The Mexican Revolution had a significant effect on international culture. The series of social upheavals and conflicts we ascribe to the decade-long revolution, which began in 1910, had far-reaching social and political impact – with tragically more than 1.4 million casualties. However, the period that followed was for many one of tremendous possibility and change, resulting in widespread reform and leaps forward in industrialisation. Coinciding with the centenary of Mexico’s independence from Spain, the post-revolutionary or reconstruction period created many opportunities for artists, writers and political figures to galvanise previously fragmented states and communities to forge a coherent, authentic national identity that was modern and at the same time unique to Mexico.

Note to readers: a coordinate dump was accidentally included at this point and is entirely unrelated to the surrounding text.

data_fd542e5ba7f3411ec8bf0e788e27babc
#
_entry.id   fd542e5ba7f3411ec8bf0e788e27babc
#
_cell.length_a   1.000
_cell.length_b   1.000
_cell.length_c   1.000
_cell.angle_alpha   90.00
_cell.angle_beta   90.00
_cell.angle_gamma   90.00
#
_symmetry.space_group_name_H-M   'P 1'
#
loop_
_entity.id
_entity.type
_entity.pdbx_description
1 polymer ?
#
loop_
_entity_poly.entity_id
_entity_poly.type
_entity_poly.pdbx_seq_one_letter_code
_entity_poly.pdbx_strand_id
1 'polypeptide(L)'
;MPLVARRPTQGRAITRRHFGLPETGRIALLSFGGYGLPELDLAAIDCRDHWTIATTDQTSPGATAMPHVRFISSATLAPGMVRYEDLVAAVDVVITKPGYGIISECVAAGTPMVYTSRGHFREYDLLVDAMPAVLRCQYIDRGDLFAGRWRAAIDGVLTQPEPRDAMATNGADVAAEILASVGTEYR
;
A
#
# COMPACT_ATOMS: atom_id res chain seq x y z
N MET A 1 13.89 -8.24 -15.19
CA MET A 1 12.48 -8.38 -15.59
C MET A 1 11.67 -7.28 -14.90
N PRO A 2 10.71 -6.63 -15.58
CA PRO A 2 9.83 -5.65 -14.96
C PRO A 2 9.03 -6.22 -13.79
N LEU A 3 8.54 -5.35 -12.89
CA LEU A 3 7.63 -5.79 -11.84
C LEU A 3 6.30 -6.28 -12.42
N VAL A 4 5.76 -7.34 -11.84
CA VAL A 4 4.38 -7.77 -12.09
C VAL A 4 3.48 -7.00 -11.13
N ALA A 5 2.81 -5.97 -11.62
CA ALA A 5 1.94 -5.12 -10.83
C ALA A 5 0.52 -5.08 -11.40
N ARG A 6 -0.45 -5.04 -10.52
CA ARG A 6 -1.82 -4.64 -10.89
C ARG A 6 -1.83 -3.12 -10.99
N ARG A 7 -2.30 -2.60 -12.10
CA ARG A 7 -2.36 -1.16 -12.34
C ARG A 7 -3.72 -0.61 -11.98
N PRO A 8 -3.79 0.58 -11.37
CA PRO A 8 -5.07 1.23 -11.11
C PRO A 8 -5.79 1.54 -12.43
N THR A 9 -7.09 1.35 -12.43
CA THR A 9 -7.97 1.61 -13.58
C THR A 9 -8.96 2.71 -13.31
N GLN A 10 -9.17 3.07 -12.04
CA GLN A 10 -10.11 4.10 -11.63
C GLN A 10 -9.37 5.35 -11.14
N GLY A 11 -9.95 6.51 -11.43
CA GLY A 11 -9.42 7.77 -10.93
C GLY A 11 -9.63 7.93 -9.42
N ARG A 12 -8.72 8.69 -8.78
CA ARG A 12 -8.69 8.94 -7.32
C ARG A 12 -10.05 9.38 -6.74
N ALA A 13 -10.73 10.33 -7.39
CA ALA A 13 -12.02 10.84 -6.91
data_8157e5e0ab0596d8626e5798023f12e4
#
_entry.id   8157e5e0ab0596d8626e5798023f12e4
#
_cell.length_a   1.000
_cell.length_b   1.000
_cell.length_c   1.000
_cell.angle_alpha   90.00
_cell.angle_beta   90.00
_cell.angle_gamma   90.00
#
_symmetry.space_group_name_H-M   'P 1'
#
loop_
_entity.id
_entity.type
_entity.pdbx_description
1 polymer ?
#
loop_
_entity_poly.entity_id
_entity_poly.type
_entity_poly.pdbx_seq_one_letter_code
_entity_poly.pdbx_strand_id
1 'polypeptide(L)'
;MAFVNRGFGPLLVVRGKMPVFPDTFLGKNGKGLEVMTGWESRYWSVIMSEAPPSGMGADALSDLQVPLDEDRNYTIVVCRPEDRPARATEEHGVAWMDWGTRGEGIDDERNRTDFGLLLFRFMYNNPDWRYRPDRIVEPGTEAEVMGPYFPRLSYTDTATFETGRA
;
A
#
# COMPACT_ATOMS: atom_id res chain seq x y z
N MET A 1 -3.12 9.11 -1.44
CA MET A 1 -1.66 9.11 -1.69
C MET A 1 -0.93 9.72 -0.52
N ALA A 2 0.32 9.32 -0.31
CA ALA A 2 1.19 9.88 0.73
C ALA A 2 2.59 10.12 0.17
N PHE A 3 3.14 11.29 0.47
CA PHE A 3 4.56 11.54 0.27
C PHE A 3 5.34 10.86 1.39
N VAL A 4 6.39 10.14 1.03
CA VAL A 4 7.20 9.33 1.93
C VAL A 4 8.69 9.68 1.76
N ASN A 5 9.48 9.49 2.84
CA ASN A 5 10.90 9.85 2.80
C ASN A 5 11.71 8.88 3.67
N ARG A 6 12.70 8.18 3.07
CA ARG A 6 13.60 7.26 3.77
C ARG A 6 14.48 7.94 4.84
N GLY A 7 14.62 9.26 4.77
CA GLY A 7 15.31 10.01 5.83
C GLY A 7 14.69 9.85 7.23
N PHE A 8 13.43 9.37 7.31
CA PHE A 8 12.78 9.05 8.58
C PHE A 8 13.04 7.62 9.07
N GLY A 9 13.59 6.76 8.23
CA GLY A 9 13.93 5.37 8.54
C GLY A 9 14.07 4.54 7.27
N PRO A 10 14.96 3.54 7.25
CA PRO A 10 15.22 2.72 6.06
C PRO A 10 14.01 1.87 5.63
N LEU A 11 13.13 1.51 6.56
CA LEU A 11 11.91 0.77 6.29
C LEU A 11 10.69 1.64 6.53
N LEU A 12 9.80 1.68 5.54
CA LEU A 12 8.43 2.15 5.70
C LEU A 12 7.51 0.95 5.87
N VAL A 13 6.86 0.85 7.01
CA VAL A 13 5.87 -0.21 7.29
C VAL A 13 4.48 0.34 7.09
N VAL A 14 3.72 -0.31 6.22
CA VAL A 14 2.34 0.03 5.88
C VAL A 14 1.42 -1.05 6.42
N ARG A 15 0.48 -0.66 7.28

Details of the revolution were scantily reported outside Mexico, yet reports in progressive publications attracted the attention of artists and writers. Interest in contemporary Mexican art and culture grew tremendously in the 1920s and 1930s, with leading cultural figures from Europe and North America making pilgrimages to Mexico to both participate in and to document the cultural flowering that followed the revolution.
The post-revolutionary period had a profound impact on photography. The medium was used in the service of both forging and witnessing a new Mexican identity and spirit. Mexico provided a unique experience of modern life; one that saw the local and the international, the traditional and the modern, the agrarian and the industrial come together in an entirely new way. For a number of photographers, the experience of post-revolutionary Mexico led to new ways of seeing the world, catalysing the development of a very particular and immensely influential modernist style.